Chanakya lived to a ripe old age and died around 275 BC and was cremated by his disciple Radhagupta who succeeded Rakshasa Katyayan (great-grand son of Prabuddha Katyayan, who attained Nirvana during the same period as Gautam Budhha) as Prime Minister of the Maurya Empire and was instrumental in backing Ashoka to the throne. There were three non-traditional belief paths in society those days, Jaina, Buddhist and Ajivaka. Ajivaka practising Chanakya brought about the downfall of the Nandas and their coterie of ministers. Later on, Chandragupta Maurya took Jainism on abdicating his throne which passed to his Son Bindusara who was an Ajivaka. Even Ashoka was practising Ajivaka who before accession to throne became Buddhist. Ashoka's daughter was married in 265 BC and his son Kunala was 18 years of age in 269 BC which means that even the princes married early, Ashoka was born 310 BC and Bindusara around 330 BC. Bindusara means one who encompasses all that is need to be known.

Later on, Ajivikism which was the official religion of the empire since the Kalinga War (261 BC) and for 14 years afterwards, declined and merged into traditional Hinduism. What has been left is a mixture of conflicting Buddhist and Jaina legends which are rejected by Sinhalese chronicles.

According to a Jaina tradition, while Chanakya served as the chief administrator of Chandragupta Maurya, he started adding small amounts of poison in Chandragupta's food so that he would get used to it. The aim of this was to prevent the Emperor from being poisoned by enemies. One day the queen, Durdha, shared the food with the Emperor while she was pregnant. Since she was not used to eating poisoned food, she died. Chanakya decided that the baby should not die; hence he cut open the belly of the queen and took out the baby. A drop (bindu in Sanskrit) of poison had passed to the baby's head, and hence Chanakya named him Bindusara. Bindusara would go on to become a great king and to father the greatest Mauryan Emperor since Chandragupta - Asoka.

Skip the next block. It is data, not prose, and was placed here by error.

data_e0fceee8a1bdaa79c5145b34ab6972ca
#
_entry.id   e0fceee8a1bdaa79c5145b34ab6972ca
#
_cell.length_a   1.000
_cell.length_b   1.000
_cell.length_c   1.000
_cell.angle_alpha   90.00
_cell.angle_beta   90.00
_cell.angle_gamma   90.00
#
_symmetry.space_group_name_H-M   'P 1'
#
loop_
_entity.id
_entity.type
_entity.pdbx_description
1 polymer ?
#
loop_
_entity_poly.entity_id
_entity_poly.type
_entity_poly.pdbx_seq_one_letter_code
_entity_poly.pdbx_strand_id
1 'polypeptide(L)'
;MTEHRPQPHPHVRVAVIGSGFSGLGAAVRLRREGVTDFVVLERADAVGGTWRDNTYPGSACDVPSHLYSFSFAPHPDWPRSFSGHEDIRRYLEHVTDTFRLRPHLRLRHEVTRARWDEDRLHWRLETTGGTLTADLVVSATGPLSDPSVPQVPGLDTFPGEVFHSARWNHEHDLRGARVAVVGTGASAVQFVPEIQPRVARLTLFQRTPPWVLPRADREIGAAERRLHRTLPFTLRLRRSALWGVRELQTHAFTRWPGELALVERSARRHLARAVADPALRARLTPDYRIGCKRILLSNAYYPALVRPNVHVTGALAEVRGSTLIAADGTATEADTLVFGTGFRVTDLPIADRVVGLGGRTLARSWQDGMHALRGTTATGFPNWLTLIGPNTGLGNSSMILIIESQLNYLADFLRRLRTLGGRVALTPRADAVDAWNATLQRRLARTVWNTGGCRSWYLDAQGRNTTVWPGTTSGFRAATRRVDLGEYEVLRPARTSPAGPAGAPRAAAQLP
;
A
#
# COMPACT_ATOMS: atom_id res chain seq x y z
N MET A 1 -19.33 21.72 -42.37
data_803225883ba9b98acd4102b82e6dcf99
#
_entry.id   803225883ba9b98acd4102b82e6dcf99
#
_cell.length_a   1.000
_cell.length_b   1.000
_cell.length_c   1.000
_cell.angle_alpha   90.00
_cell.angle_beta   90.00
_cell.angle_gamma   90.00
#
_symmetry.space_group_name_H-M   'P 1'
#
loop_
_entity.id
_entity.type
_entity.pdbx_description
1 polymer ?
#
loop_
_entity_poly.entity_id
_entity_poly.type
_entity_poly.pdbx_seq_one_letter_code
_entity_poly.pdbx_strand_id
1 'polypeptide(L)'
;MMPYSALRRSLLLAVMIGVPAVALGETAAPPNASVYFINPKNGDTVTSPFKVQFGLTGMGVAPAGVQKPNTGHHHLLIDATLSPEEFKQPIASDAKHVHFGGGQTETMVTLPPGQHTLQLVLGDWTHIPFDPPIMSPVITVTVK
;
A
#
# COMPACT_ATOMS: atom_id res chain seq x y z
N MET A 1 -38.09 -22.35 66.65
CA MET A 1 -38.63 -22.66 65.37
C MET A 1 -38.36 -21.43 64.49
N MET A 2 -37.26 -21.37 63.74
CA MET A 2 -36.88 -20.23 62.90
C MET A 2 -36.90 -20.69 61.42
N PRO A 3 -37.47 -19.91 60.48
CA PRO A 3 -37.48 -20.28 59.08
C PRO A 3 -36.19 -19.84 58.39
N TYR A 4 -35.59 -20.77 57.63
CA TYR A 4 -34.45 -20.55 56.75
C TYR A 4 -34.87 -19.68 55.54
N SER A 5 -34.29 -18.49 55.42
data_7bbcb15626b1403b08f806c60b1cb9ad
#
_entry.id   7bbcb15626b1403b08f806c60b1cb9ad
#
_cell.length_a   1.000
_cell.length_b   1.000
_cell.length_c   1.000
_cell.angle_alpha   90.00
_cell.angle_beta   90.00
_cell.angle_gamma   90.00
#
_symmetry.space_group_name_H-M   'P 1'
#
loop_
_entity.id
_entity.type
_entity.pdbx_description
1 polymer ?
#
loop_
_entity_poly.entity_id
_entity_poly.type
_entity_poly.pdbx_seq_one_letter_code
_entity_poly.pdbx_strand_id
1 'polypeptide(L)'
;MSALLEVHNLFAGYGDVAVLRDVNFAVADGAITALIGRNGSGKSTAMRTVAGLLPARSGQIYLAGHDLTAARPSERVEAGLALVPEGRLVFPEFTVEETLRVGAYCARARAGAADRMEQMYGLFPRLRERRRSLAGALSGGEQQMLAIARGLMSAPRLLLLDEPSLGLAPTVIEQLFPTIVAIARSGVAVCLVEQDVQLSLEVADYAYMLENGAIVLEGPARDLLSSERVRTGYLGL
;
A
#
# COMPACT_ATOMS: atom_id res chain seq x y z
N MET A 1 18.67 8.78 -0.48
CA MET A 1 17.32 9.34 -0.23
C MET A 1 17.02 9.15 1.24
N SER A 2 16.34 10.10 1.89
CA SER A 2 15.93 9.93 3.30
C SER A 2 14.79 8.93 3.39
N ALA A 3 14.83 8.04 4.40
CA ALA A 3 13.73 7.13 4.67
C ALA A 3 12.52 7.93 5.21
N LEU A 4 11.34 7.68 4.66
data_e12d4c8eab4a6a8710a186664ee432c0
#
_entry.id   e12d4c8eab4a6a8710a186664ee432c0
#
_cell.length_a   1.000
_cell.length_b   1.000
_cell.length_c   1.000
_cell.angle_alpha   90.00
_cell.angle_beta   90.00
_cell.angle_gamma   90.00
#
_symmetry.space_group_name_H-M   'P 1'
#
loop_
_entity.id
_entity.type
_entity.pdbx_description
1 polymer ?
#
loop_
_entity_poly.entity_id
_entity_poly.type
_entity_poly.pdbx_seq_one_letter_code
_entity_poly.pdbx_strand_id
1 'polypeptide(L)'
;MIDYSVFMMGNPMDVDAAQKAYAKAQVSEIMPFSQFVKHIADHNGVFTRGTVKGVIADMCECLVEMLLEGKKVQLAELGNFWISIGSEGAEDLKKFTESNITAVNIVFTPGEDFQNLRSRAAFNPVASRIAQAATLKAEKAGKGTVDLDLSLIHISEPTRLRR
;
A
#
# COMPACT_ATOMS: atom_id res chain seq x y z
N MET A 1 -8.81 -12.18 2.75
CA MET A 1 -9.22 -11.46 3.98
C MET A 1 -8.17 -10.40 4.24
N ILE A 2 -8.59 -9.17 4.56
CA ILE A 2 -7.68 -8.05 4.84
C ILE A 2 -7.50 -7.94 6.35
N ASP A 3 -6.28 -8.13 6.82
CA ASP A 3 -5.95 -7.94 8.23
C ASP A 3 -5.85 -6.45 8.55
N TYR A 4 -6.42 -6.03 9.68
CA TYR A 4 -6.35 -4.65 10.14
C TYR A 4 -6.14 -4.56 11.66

When Bindusara became a youth, Chandragupta gave up the throne and followed the Jain saint Bhadrabahu to present day Karnataka and settled in a place known as Shravana Belagola. He lived as an ascetic for some years and died of voluntary starvation according to Jain tradition.

Chanakya meanwhile stayed as the administrator of Bindusara. Bindusara also had a minister named Subandhu who did not like Chanakya. One day he told Bindusara that Chanakya was responsible for the murder of his mother. Bindusara asked the nurses who confirmed this story and he became very angry with Chanakya.

It is said that Chanakya, on hearing that the Emperor was angry with him, thought that anyway he was at the end of his life. He donated all his wealth to the poor, widows and orphans and sat on a dung heap, prepared to die by total abstinence from food and drink. Bindusara meanwhile heard the full story of his birth from the nurses and rushed to beg forgiveness of Chanakya. But Chanakya would not change his mind. Bindusara went back and vented his fury on Subandhu, and killed him.

Chanakya after this incident, renounced food and shortly died thereafter. Bindusara revered Chanakya and the loss of his advisor was a considerable blow to him.